Messenger of Death

Merciless! That is the word I would use to best describe the most voracious predator inhabiting Florida waters—the great barracuda. While these unpredictable fish may exhibit docile tendencies, don’t be fooled. This underappreciated sport fish trumps nearly all others in its intimidating appearance, ferocious hunting skills and violent temperament.


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With exposed fangs that resemble some sort of prehistoric creature, great barracuda are feared for their large size and zombie-like state as they rest motionless in preparation of their next kill. Mature specimens as long as a man is tall, appear as if they were reborn from the dead, and have evolved into perfect killing machines designed for the sole purpose of slaughtering prey with no mercy. While it may sound gruesome, the voracious jaws of a barracuda are truly the stuff nightmares are made of.

The great barracuda is a specialized aquatic assassin. Depending on the habitat, ’cuda can feature dark blue or olive color along its upper flanks, with reflective sides and a chalky-white undercarriage. In many cases, irregular black spots or a row of dark bars develop on each side. Combine that with a streamlined frame and the barracuda’s appearance is unmistakable. Yet this slender and silent killer doesn’t rely on a sleek disguise to conceal its presence.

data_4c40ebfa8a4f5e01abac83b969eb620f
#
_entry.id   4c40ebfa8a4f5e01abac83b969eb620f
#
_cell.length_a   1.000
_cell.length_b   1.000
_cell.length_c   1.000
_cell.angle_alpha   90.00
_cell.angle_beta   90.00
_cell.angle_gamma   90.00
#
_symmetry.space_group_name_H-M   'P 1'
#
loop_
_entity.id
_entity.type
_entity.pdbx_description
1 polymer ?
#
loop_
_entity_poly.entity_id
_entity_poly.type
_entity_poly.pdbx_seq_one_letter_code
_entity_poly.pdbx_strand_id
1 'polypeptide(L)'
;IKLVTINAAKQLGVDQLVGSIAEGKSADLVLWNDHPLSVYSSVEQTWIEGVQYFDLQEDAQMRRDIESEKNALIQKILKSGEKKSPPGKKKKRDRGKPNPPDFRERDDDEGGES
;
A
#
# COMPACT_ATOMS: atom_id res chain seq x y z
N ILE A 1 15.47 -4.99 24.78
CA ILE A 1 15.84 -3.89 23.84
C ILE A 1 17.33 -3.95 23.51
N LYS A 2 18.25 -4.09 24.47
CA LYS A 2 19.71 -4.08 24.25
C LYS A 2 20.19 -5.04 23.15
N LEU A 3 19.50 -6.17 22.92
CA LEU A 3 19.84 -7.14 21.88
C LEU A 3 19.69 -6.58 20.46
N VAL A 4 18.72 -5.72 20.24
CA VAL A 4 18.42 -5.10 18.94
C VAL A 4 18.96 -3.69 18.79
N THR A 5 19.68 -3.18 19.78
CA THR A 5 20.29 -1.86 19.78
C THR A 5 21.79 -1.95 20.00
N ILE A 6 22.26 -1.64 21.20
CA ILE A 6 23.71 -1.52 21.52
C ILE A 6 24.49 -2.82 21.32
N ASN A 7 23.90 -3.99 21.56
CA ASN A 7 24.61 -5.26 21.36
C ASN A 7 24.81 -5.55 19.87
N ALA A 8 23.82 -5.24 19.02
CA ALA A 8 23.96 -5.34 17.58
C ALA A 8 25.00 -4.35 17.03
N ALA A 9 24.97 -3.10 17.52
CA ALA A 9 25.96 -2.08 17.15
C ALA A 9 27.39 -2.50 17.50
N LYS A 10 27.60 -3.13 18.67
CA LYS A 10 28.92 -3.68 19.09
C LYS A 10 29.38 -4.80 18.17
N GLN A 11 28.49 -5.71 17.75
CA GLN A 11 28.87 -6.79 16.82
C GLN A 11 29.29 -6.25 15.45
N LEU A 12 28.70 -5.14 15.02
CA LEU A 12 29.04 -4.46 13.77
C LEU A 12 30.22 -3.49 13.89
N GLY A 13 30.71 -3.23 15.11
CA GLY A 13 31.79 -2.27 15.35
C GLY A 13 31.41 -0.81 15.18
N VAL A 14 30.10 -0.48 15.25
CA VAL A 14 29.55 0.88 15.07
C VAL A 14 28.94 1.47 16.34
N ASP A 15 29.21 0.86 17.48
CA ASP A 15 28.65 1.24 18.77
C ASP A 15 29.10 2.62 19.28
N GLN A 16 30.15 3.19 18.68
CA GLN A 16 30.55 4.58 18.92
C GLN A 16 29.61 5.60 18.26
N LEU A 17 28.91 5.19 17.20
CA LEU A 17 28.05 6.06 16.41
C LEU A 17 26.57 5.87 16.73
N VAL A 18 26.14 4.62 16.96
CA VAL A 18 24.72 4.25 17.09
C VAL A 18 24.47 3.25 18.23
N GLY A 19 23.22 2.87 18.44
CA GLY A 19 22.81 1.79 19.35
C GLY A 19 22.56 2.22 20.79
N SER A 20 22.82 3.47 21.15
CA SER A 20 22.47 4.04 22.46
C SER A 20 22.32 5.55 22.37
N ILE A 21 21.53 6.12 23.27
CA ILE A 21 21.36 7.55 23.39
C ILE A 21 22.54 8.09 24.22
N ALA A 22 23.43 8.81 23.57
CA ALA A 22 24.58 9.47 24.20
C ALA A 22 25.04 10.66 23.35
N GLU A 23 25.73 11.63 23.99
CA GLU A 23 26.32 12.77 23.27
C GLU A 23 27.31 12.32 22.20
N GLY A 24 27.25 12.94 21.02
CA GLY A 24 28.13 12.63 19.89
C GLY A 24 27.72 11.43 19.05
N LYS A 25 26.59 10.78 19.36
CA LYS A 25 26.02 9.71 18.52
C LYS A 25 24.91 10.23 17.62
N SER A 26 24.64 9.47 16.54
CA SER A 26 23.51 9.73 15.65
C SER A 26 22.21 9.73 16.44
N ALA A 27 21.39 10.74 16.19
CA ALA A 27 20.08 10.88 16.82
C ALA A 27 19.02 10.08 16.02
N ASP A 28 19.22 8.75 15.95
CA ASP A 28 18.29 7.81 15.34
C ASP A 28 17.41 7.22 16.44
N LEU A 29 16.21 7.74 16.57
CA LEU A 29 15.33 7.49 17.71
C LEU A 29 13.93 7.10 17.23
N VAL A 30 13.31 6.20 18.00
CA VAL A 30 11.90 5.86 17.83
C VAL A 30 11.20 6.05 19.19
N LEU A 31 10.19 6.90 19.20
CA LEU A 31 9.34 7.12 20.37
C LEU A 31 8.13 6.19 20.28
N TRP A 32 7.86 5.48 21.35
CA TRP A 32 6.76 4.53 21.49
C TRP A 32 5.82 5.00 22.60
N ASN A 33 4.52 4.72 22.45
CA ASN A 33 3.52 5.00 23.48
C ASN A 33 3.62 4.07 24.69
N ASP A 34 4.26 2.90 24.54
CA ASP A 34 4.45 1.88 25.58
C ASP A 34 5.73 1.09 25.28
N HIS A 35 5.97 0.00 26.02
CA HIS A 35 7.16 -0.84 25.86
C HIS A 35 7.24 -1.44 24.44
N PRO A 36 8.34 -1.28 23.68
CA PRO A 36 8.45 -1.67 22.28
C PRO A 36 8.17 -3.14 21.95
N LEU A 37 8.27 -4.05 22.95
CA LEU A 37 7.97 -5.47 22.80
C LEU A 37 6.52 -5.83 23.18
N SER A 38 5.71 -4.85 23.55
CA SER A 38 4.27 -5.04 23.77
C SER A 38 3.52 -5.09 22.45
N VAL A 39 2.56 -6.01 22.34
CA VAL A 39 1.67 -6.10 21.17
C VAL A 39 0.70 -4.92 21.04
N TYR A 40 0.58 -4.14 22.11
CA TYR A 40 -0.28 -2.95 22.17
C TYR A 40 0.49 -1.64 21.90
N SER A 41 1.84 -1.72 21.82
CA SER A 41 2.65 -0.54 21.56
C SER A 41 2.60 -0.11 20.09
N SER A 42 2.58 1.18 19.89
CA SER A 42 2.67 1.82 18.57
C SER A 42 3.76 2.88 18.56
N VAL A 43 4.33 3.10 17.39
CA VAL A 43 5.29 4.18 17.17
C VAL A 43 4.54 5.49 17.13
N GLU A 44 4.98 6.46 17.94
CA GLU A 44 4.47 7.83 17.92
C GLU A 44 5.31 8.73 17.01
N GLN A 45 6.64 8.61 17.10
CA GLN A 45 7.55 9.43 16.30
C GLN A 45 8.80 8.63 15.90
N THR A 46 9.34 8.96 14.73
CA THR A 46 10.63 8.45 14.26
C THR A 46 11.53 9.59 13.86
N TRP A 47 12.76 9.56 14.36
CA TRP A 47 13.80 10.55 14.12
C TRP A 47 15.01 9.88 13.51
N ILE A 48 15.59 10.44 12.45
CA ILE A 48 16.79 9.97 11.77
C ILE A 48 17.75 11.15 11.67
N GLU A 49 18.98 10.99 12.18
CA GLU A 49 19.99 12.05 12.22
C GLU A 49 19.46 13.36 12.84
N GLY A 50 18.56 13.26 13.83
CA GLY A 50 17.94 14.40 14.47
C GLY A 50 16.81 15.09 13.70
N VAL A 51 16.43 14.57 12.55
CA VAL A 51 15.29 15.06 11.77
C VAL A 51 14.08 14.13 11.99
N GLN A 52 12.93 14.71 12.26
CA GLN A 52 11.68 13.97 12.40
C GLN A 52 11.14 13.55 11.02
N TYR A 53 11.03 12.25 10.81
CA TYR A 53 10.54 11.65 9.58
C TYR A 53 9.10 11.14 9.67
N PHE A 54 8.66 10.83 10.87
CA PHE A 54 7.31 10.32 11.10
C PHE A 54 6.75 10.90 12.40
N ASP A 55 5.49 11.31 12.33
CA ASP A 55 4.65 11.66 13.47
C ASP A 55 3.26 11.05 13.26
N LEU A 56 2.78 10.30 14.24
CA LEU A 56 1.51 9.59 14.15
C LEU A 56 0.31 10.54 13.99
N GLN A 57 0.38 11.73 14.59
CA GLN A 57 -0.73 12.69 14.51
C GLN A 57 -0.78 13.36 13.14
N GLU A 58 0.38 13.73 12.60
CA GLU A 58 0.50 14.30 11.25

Unlike snook and other shallow water ambush predators that hide in the shadows and wait for an unsuspecting meal to wander too close, great barracuda aren’t afraid to stalk their prey in plain sight. This confident carnivore methodically tracks its next casualty with the calmness of a monk, only exploding in a rage of fury at the very last moment to snatch and eviscerate the unfortunate meal. With blistering speed and bone crushing power, death is inevitable.

Unique to the species, great barracuda are equally at home hovering over a jagged wreck or reef under two hundred feet of water as they are cruising a pristine flat in less than two feet of water. They also inhabit residential canals, open bays, secluded shorelines and every body of water in between. And while rarely targeted beyond the reef with any sort of enthusiasm, it’s in the shallow backcountry and on the flats where one can truly appreciate the great barracuda’s impressive sporting qualities.